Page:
Dennis Miller: I came from a generation that believed mutual funds were run by real experts like John Templeton, who did tons of research, made spectacular investments, and allowed the little guy like me to beneﬁt from the results – for a fee, of course. For many years that was true, but our investment team has convinced me that I need to rethink my ﬁrmly ingrained beliefs. Let’s take a look behind the curtain.
Most Mutual Funds Cannot Beat the S&P 500
Over the last ﬁve years 65.44% of active, large-cap fund managers failed to outperform the S&P 500. Nevertheless, paying management fees to a mutual fund is not always a bad idea. Not all funds are stock funds designed to grow and beat the S&P 500. If you want a fund for specific reasons – like being more defensive or having speciﬁc diversiﬁcations, or maybe you want a bond mutual fund – then beating the S&P 500 may not be your primary goal. Comparing these types of funds to the S&P 500 misses the point.
If, however, you are investing in a diversiﬁed portfolio of equities for growth, then the comparison to the S&P 500 makes sense. It is a tough challenge for a fund manager to not only beat the S&P 500 consistently, but to also beat it by a wide enough margin to cover their management fees. You might just be better oﬀ in an ETF like SPY that mirrors the S&P 500 with lower costs to the investor.
This might mean you miss out on a mutual fund that performs better, but it will probably just keep you away from funds that can’t get the job done. Frankly, at this point in life protecting our nest egg trumps reaching for the remote possibility of higher yields from funds that have not performed consistently.
At the same time, when it comes to investing in bonds, a good fund with a low expense ratio makes a lot of sense. A person with $10,000 to invest puts his money at greater risk if he invests all $10,000 in a single bond than he would with a bond fund. First, if he wanted to sell a single bond, he might face some liquidity issues. And second, if there was a default, he could easily lose his entire investment.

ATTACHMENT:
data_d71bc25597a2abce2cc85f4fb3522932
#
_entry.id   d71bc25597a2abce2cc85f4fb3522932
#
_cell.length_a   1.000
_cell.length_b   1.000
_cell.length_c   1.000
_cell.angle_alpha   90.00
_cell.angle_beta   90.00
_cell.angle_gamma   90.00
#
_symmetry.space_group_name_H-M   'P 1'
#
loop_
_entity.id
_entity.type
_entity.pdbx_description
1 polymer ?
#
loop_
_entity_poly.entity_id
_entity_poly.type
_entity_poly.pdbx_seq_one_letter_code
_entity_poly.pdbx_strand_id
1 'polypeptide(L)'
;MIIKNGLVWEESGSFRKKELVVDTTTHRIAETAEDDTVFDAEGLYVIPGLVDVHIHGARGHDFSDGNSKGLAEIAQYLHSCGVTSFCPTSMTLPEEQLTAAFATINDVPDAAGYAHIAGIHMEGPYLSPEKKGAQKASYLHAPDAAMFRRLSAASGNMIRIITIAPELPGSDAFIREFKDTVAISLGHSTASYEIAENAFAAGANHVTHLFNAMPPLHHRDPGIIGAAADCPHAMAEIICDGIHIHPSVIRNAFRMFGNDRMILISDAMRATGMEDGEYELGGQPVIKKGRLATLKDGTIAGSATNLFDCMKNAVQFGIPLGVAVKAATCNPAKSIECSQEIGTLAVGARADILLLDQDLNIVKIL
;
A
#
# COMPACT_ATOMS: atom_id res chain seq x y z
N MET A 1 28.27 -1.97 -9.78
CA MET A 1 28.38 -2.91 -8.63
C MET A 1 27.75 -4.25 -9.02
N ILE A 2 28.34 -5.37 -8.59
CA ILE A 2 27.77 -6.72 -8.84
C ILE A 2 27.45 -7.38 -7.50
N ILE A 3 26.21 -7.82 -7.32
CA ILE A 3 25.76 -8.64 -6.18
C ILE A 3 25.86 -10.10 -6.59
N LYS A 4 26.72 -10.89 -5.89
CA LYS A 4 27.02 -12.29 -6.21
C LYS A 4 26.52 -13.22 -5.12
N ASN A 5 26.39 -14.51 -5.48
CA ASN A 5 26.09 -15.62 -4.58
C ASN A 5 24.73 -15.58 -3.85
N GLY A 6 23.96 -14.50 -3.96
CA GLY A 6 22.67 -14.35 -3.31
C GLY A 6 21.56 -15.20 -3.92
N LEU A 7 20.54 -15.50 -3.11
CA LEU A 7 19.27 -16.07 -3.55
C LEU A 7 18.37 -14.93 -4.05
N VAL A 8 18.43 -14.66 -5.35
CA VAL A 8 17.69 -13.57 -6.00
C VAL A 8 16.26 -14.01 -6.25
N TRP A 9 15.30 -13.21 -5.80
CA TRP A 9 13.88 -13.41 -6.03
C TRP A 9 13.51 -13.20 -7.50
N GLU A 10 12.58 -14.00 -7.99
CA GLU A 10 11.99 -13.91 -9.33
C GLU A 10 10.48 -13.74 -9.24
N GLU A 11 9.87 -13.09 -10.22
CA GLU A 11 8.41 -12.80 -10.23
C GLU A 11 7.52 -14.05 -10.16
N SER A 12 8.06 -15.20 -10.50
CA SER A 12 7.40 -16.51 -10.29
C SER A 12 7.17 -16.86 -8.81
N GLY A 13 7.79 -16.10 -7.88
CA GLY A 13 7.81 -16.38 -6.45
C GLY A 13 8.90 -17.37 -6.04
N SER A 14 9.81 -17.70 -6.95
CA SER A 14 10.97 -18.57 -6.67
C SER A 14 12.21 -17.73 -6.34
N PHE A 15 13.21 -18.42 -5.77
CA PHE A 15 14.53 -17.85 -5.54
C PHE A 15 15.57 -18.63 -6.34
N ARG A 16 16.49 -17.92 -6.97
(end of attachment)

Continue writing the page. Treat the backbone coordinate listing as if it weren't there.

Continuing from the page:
The Optimal Way to Diversify
While mutual funds may technically be the optimal way to diversify – assuming they actually perform well – do we really need optimal diversiﬁcation? Before you say to yourself, “Yes, of course; I want the best,” consider the following comments in the April 2013 issue of Money Forever:
“There is tons of academic research on optimal portfolio size and diversiﬁcation, and what has been discovered is pretty dumbfounding. With a bunch of math and statistics, you can reduce the risk of your portfolio. Needless to say, it gets complicated.
But there is good news for retail investors. Academics have also found that owning 10 to 25 stocks has just about the same risk-reducing eﬀect as the fancy math-based portfolios.
Depending on the study, the number may be slightly diﬀerent (10-25), but they all conclude that after a certain point, owning another stock does little to reduce your risk – even if you’re using some impressive formulas. Being a math wiz only reduces your risk a tiny bit more.”
I have a friend who thinks investing in six mutual funds in diﬀerent sectors keeps him protected. While it may give him some protection, how much does he really need, and is the cost worth it? Each fund lists its top ten holdings, plus it outlines the total number of holdings. Frankly, he could easily have positions in over 1,000 stocks, and he is paying signiﬁcant fees that put him well beyond the point of diminishing returns. In short, mutual funds and ETFs can provide diversiﬁcation, but at a certain point, it becomes overkill.
Management Fees Do Matter
A dear friend of mine works with a ﬁrm that charges him a management fee to invest his money in a basket of mutual funds. In his case, the funds are bond funds, so it would be unfair to compare the results to the S&P 500. His return last year was 6%, net of fees, which totaled 1.38%.